Keeana Barber is the CEO of WDB Marketing, a one-stop marketing and promotions shop. The company offers graphic design, print services, web design, marketing and promotional strategies. Barber talked with rolling out about her business, Black representation in entrepreneurship and ways we can support Black businesses going forward.
What led you to become an entrepreneur?
Entrepreneurship was always in my family. It was something that was part of my bloodline, and I saw that you could build your own wealth. My granddad owned a small grocery store, and my mom sold clothes. When I went to college, I knew I wanted to come out and be an entrepreneur. So my pathway started kind of untraditional. I graduated, and then my brother ended up passing away in November 2004, so in his honor, I decided to continue a company that he had just started. I started doing events, as a lot of people don’t know that my background was events, promotions and things like that. After two years of working hard and being hit or miss with events, I decided to transition and focus more on branding and actually marketing for other companies.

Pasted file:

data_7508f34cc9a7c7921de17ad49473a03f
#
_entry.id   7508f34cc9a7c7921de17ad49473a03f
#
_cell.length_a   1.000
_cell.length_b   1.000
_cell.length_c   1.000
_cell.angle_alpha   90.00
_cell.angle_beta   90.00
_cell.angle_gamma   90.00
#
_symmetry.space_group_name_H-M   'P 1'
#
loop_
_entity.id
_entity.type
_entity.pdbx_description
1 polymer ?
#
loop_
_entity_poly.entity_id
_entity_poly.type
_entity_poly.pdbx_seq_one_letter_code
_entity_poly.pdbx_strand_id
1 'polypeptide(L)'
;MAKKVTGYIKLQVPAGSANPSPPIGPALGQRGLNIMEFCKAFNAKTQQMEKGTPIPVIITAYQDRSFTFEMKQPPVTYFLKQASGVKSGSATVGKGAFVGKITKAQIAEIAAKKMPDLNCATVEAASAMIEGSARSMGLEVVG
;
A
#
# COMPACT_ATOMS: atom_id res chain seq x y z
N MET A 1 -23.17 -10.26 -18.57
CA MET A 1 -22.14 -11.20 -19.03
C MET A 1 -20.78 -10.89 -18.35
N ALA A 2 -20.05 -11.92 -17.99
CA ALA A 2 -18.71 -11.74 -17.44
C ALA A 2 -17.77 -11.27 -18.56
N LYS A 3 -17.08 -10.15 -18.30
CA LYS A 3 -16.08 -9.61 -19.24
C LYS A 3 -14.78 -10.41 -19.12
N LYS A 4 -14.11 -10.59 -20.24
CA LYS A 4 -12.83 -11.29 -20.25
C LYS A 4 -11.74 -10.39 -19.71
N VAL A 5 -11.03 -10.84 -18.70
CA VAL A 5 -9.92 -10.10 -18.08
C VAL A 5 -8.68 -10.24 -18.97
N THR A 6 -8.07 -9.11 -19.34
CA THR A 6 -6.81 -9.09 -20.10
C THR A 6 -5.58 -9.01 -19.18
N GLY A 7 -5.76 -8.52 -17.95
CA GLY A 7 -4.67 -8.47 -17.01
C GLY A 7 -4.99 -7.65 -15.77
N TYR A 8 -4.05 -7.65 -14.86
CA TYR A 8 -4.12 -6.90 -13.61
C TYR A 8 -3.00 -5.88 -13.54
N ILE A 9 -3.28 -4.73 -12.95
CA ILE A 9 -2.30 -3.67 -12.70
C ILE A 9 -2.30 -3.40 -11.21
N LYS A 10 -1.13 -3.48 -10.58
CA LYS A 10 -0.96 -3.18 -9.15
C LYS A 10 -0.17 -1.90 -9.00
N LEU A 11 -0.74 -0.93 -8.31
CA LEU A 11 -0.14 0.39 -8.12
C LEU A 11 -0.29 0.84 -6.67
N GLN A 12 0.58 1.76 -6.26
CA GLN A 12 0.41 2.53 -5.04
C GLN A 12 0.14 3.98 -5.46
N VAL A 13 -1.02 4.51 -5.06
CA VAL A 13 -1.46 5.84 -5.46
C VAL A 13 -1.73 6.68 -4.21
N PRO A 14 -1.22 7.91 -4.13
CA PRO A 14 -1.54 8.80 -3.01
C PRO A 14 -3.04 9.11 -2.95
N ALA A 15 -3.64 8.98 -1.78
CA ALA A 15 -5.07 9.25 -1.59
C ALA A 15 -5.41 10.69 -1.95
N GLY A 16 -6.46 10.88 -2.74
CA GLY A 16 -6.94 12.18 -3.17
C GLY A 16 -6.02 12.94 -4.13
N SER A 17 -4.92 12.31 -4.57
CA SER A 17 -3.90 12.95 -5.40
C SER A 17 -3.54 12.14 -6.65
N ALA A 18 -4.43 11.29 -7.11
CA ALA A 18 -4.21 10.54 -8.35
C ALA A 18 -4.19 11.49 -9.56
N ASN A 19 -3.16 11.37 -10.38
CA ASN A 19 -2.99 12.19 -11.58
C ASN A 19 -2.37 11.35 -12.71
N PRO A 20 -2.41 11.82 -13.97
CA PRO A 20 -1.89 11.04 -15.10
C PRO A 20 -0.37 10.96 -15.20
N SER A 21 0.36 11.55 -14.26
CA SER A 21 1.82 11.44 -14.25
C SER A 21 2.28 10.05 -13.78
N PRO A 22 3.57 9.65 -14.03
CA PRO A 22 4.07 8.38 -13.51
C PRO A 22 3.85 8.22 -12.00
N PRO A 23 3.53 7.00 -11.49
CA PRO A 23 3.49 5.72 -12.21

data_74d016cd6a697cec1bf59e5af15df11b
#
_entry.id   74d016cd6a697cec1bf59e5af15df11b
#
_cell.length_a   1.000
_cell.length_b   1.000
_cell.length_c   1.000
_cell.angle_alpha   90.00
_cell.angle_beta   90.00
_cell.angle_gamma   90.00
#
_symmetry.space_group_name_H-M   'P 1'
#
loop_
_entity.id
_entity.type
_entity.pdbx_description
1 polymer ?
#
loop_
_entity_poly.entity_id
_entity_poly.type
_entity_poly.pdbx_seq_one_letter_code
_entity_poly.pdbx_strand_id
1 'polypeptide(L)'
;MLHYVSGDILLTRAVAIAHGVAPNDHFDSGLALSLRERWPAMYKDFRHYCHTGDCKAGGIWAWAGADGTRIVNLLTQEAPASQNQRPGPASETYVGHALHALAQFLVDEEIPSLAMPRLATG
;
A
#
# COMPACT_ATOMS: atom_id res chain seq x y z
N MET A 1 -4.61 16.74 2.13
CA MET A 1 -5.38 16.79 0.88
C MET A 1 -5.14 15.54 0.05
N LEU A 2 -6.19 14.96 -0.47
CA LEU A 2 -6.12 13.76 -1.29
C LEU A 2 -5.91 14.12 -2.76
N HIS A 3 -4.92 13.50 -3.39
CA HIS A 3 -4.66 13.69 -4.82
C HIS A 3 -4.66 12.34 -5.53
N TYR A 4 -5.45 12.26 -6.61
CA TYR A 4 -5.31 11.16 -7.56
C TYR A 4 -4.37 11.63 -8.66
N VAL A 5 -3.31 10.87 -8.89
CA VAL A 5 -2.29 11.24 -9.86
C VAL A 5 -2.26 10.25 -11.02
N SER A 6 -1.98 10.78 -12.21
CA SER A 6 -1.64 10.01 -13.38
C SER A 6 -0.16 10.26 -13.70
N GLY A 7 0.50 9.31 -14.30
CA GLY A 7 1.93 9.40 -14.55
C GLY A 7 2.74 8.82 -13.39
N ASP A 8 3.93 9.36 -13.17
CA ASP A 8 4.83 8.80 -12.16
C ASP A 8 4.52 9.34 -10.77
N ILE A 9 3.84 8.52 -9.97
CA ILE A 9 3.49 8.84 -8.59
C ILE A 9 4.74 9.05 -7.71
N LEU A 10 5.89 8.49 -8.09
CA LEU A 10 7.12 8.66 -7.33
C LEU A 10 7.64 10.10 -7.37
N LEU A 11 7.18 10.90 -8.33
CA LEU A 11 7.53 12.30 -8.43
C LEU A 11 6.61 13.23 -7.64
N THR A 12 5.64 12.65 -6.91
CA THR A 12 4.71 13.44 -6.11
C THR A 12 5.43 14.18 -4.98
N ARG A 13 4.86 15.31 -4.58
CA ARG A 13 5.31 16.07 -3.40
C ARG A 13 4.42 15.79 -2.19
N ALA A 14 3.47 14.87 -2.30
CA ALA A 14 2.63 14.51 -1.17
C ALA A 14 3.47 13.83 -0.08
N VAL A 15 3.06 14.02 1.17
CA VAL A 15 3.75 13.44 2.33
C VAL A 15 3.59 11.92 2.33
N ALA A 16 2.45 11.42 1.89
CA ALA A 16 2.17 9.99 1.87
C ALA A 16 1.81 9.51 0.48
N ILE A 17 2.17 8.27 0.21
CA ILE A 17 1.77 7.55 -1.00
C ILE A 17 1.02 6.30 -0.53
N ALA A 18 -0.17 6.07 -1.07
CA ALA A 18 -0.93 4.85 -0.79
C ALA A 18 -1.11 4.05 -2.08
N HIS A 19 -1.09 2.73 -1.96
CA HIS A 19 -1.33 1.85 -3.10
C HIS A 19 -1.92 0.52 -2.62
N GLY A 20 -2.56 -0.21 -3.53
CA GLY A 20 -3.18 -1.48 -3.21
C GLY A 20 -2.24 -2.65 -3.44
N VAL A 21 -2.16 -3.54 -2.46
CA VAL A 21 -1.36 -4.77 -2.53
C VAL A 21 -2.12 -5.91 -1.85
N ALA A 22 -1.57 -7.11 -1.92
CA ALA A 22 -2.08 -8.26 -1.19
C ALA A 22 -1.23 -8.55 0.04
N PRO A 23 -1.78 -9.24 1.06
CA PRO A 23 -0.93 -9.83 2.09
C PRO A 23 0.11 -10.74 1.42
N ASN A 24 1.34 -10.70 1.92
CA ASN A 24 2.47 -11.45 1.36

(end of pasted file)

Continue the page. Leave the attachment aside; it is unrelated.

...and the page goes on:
Why is it important for Black entrepreneurs to get their names out there and create a space for themselves?
It’s definitely important. I always like to say we are our own ecosystem. When we talk about things, I’m a big champion of change in our community. As I said, my brother passed away from gun violence, so what can we do? How can we create more jobs? How can we encourage the next generation? To me, a lot of that starts with economics. You’re either going to be dependent on the government, depending on other people, or you’re going to create it yourself. I feel like entrepreneurship is a way that we created ourselves. We can control the jobs that are created, who’s hired in the community and we control the buildings in any community. If I want to see a nonprofit get supported, if I want to see more of those services, if I’m a strong enough business, I’m able to do that. So to me all that is entrepreneurship.
How important is mentorship when it comes to being an entrepreneur?
Mentorship is key and is definitely something that I am a champion of. I’m a huge champion of how do we educate and learn from each other, especially people who have already hit that level of success. Mentorship plays a big role with me, and I listen to people who challenge me all the time. And they challenge me to [ask] even when we appear to be successful, “Are you truly successful? Are you really hitting the marks that you want to hit?” I suggest people find mentors, not just in their area, but also just in the lifestyle that they want.